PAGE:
“No, it wasn’t,” Mom said, reaching up to tuck some stray hair behind Emma’s ear. “You’re cold,” she said, as her hand brushed Emma’s cheek.

“Not really.” Emma scooted closer anyway, leaning against Mom.

“We were just discussing whether you would ever get around to giving me more grandchildren,” Grandpa said, and Mom’s face went all tight again. Emma tensed up, too, but she covered her unease by reaching out for a sandwich and unwrapping it.

“Why would we want more kids when we got it so right the first time?” She winked at Henry, and then took a huge bite of sandwich. “These are really good, by the way,” she said to Mom while she was still chewing.

“Don’t talk with your mouth full,” Mom said, but she was doing Emma’s duck and blush move. She hadn’t missed how Emma said ‘we’, how Emma had included her in her future without even thinking. Even as Emma pushed her by leaning in and eating noisily, lips smacking right by Mom’s cheek, Mom was pouring some tortilla chips onto a plastic plate and pushing them towards Emma.

Mom never took for granted that Emma would always defend and protect her, even though that’s what had been happening for the longest time. Every time, Mom got the same look of disbelief and adoration. It was both sad and beautiful.

Of course, Emma was kind of spoiling the beauty of the moment by staring down the front of Mom’s shirt while she was leaning over her. Mom didn’t seem to mind that, though.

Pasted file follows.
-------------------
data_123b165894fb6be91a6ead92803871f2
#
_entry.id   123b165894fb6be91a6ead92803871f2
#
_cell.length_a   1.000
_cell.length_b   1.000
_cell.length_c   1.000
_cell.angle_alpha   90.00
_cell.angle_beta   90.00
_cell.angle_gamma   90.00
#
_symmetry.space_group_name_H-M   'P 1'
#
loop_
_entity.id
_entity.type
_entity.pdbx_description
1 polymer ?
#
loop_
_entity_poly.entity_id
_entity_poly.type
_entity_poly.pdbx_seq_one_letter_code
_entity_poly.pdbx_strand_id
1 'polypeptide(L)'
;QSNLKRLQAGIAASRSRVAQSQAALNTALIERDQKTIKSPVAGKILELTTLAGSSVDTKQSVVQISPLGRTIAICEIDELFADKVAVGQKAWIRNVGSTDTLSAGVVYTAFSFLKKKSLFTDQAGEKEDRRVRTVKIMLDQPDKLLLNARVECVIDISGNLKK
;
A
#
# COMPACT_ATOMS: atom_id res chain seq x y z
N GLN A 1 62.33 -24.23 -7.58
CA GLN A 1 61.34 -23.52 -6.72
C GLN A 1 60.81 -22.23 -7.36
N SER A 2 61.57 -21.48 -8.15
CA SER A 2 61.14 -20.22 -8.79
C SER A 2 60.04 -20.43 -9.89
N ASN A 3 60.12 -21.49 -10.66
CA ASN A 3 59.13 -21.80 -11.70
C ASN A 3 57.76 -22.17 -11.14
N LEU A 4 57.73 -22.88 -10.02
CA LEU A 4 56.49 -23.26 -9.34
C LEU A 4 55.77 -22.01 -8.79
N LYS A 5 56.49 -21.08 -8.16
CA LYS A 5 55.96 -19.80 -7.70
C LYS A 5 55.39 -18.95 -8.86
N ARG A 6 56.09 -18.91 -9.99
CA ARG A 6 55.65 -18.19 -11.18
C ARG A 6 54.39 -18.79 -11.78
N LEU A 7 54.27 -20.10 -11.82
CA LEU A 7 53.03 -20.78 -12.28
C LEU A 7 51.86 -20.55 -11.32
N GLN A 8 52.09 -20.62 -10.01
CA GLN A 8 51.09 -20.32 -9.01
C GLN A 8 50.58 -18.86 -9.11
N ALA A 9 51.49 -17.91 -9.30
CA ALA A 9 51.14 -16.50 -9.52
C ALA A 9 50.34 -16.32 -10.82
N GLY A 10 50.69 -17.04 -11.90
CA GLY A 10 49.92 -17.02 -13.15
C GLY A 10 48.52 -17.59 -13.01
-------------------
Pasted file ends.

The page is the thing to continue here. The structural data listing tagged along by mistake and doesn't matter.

* * * * *

Next up: Part 3 [U]


  1. KB
    Posted 13 February 2015 at 10.08am | Permalink

    A tree fell on my car at work today (just a random **** you from the universe). So I can’t tell you how great it was to come home and be lifted out of my grumpy mood by another entry in Henry’s Big Book of Gay, with a poop volcano and flowers that mean what he thinks they mean, even if Emma doesn’t (though in her heart she probably does). The family dynamics you have going on and the teasing sweetness of their interactions (Henry included) is too sweet and beautiful for words. Thanks Dev!

  2. Duncan
    Posted 13 February 2015 at 8.15pm | Permalink

    Wow. Another chapter of this amazing story has really brightened my day. I love it. The way that it’s from Henry’s POV is even better Cuz of how oblivious yet not the two women are. Please update again as soon as possible. I cannot wait for more entries into the BIg Book of Gay and the moment we are all waiting for… The big reveal to his moms. I definitely think that after they figure out their feelings, Regina should have another child. I can feel it in the makes and I cannot wait for more. Update quick!

  3. Devje
    Posted 25 February 2015 at 12.41pm | Permalink

    KB and Duncan, thank you both for continually commenting. It makes my heart glad in ways I can never express.